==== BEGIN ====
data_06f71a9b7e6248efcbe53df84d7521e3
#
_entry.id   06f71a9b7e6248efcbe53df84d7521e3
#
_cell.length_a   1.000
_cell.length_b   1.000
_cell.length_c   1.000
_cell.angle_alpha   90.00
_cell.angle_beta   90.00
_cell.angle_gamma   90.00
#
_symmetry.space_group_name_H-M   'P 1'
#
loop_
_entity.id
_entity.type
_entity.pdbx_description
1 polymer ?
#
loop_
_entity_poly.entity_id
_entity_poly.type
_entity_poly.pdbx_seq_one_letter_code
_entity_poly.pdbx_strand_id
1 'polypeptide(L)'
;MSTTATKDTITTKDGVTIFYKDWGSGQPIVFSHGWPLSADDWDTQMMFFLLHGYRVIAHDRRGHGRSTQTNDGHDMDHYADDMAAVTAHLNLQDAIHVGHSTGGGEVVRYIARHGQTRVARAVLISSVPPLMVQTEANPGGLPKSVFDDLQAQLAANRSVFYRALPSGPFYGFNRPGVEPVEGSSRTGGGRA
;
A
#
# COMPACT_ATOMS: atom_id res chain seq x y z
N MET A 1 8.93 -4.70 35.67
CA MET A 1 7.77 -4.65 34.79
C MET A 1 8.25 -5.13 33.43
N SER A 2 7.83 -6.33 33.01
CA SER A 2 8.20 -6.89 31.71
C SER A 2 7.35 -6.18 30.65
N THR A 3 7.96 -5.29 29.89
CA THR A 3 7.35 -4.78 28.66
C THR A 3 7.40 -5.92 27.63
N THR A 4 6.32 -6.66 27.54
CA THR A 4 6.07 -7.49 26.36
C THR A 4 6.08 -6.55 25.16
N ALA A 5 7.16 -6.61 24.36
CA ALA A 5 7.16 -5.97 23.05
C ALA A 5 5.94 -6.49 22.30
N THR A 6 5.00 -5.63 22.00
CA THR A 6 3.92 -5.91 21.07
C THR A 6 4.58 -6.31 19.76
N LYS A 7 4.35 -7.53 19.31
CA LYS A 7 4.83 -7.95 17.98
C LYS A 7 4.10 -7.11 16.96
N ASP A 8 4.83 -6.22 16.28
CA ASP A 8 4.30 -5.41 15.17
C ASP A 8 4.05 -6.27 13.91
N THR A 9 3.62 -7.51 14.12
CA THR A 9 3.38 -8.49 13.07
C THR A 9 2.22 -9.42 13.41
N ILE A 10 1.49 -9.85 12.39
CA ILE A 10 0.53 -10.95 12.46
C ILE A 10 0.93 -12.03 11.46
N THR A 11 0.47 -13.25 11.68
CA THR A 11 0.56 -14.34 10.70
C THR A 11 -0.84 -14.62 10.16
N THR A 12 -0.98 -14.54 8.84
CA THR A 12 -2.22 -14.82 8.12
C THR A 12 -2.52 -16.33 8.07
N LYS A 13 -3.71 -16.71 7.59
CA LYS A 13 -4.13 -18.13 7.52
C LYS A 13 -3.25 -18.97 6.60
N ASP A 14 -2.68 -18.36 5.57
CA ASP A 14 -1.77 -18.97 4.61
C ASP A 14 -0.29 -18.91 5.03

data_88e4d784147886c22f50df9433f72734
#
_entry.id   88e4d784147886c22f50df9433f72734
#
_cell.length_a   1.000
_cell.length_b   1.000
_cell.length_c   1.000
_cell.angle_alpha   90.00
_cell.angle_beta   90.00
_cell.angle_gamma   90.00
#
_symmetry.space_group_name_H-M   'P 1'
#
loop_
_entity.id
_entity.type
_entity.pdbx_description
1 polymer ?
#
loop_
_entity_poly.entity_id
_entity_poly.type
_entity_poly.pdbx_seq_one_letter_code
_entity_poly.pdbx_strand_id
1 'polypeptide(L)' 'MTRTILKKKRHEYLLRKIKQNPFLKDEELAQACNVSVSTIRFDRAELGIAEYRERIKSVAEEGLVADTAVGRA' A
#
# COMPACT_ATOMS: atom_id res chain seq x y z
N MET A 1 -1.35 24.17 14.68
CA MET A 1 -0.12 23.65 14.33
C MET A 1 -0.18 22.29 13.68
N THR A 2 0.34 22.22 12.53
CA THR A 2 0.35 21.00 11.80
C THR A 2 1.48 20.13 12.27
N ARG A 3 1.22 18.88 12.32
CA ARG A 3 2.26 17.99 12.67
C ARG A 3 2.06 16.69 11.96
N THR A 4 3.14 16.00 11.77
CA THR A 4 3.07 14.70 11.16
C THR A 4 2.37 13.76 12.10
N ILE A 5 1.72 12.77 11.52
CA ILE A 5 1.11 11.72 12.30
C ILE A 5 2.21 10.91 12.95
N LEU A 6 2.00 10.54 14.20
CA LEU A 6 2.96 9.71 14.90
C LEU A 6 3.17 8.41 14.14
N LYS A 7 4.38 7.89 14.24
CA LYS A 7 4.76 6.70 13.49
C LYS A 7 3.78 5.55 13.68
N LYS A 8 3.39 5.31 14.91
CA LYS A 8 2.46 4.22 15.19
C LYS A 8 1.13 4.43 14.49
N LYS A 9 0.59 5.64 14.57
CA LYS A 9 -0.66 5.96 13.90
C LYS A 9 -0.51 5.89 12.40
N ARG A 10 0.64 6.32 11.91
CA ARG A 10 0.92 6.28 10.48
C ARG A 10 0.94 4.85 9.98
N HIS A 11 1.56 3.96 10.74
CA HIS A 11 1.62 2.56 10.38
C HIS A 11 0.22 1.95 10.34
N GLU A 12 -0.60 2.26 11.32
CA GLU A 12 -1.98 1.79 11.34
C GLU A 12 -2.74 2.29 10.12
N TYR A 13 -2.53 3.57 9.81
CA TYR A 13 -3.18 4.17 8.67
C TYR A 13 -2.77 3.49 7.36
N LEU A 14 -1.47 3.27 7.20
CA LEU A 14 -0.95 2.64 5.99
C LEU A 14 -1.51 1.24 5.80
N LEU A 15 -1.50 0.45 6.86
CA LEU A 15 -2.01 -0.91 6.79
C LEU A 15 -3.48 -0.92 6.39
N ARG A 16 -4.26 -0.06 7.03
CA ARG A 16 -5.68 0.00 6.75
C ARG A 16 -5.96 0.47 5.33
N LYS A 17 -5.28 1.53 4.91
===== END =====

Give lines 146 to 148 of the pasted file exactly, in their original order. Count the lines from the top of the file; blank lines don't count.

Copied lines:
CA ARG A 16 -5.68 0.00 6.75
C ARG A 16 -5.96 0.47 5.33
N LYS A 17 -5.28 1.53 4.91